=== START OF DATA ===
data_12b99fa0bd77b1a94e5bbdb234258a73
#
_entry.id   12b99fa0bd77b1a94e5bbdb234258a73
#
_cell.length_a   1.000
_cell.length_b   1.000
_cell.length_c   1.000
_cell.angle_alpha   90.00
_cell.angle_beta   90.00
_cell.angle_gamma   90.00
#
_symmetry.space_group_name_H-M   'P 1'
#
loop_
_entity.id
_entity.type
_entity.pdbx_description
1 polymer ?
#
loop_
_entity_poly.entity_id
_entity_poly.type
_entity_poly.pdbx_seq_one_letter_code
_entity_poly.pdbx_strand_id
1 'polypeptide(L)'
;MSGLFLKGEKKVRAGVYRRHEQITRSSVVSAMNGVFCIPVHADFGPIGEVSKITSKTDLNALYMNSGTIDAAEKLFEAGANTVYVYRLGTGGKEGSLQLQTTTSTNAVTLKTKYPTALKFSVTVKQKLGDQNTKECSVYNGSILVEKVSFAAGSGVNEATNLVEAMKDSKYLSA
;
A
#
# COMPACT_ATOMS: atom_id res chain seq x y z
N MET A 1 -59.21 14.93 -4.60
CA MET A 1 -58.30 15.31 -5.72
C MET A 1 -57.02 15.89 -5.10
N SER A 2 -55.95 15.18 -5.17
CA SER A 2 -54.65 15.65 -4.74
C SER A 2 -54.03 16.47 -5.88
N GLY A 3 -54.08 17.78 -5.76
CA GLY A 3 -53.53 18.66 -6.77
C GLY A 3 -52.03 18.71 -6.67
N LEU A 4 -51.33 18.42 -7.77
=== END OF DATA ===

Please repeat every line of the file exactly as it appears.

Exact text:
data_12b99fa0bd77b1a94e5bbdb234258a73
#
_entry.id   12b99fa0bd77b1a94e5bbdb234258a73
#
_cell.length_a   1.000
_cell.length_b   1.000
_cell.length_c   1.000
_cell.angle_alpha   90.00
_cell.angle_beta   90.00
_cell.angle_gamma   90.00
#
_symmetry.space_group_name_H-M   'P 1'
#
loop_
_entity.id
_entity.type
_entity.pdbx_description
1 polymer ?
#
loop_
_entity_poly.entity_id
_entity_poly.type
_entity_poly.pdbx_seq_one_letter_code
_entity_poly.pdbx_strand_id
1 'polypeptide(L)'
;MSGLFLKGEKKVRAGVYRRHEQITRSSVVSAMNGVFCIPVHADFGPIGEVSKITSKTDLNALYMNSGTIDAAEKLFEAGANTVYVYRLGTGGKEGSLQLQTTTSTNAVTLKTKYPTALKFSVTVKQKLGDQNTKECSVYNGSILVEKVSFAAGSGVNEATNLVEAMKDSKYLSA
;
A
#
# COMPACT_ATOMS: atom_id res chain seq x y z
N MET A 1 -59.21 14.93 -4.60
CA MET A 1 -58.30 15.31 -5.72
C MET A 1 -57.02 15.89 -5.10
N SER A 2 -55.95 15.18 -5.17
CA SER A 2 -54.65 15.65 -4.74
C SER A 2 -54.03 16.47 -5.88
N GLY A 3 -54.08 17.78 -5.76
CA GLY A 3 -53.53 18.66 -6.77
C GLY A 3 -52.03 18.71 -6.67
N LEU A 4 -51.33 18.42 -7.77